On a more site specific level, there are many examples of small but valuable environmental design initiatives. Permeable concrete pavers are used extensively throughout Chinese cities to mitigate flooding created by non-porous surfaces in both commercial and residential applications. Often driveways are paved and graded to direct run-off into the permeable parking stalls. (Photo 8)
Channelling hard surface run-off into planted areas is another design initiative that benefits the environment. In many plazas, parks and gardens, hard surfaces are graded into a central low point or to a geometrically laid out series of planters containing ornamental wetland species such as sedges, various lily family species and bamboo.
The use of plants is both creative and practical. Public spaces such as parks and street medians make use of several varieties of shrubs planted tightly to create hedgerow effects, crowding out weeds and garbage to minimize maintenance. There is widespread use of a few favoured species that differ by region. This consistent use of plants gives a unique character to each city and cohesion to the image of streets and public places. Many novel groundcovers are preferred to lawn in open green spaces, especially outside of Beijing. Heavy use of lily turf, ornamental grasses and even clover minimize the need for mowing and weeding. (Photo 9)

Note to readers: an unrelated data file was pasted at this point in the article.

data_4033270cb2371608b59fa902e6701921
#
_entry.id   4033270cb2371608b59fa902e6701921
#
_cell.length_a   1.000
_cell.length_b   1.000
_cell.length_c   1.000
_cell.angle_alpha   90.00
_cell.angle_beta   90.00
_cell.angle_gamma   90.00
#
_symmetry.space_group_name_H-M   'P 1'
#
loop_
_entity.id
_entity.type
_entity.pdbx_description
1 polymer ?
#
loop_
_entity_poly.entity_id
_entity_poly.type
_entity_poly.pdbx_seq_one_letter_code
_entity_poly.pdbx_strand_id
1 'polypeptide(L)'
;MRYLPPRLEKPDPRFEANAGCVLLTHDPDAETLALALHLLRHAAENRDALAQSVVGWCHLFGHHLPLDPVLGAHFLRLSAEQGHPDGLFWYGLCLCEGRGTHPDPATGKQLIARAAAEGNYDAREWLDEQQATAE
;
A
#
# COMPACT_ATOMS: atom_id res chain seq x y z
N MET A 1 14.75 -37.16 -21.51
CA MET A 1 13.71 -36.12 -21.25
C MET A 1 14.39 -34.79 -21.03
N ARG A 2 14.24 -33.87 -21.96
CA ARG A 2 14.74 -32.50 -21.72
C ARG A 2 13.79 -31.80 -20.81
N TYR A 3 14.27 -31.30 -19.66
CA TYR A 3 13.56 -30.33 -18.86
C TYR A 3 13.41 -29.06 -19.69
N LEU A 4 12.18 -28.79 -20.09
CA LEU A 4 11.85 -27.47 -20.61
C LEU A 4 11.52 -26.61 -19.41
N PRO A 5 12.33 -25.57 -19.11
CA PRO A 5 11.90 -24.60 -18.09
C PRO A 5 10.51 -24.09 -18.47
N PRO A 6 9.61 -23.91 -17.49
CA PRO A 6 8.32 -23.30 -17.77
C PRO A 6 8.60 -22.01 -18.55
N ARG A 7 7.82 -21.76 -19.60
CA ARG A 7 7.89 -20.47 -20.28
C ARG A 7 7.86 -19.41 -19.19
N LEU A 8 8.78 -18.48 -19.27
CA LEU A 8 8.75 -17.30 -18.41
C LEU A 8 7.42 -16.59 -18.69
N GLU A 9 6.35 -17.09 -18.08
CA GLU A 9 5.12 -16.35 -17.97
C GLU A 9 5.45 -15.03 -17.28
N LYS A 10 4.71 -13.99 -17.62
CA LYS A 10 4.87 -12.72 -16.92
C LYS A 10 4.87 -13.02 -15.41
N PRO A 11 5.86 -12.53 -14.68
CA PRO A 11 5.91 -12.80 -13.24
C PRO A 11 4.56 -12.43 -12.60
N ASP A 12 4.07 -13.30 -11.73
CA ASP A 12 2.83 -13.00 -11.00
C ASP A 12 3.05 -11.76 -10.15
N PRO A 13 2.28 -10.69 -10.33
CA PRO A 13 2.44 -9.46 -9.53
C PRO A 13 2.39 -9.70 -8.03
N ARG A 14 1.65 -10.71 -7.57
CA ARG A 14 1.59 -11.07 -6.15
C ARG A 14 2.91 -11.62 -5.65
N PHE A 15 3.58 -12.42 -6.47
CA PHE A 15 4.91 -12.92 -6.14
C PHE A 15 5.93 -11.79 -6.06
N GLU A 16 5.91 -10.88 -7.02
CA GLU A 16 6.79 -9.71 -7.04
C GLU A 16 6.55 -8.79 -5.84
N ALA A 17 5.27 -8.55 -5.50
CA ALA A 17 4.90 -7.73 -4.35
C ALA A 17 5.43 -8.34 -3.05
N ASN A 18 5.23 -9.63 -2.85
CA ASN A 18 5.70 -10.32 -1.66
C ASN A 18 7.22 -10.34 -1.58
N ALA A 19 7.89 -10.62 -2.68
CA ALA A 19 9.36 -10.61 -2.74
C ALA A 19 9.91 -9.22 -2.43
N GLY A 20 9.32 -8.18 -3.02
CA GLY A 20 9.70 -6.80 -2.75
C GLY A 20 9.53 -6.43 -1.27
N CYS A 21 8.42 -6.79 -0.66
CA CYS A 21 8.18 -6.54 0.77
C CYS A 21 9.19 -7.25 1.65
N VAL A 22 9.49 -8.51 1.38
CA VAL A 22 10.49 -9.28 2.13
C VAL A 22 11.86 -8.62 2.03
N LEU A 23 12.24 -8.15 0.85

Chinese pragmatism and creativity has provided many environmental innovations from the regional scale to the site-specific during its recent boom in development. This experience, and its long tradition of environmental engineering innovation, should enable China to overcome the serious environmental issues that have emerged as a by-product of their massive modern industrial and urban development.
Photos accompanying this article can be found here.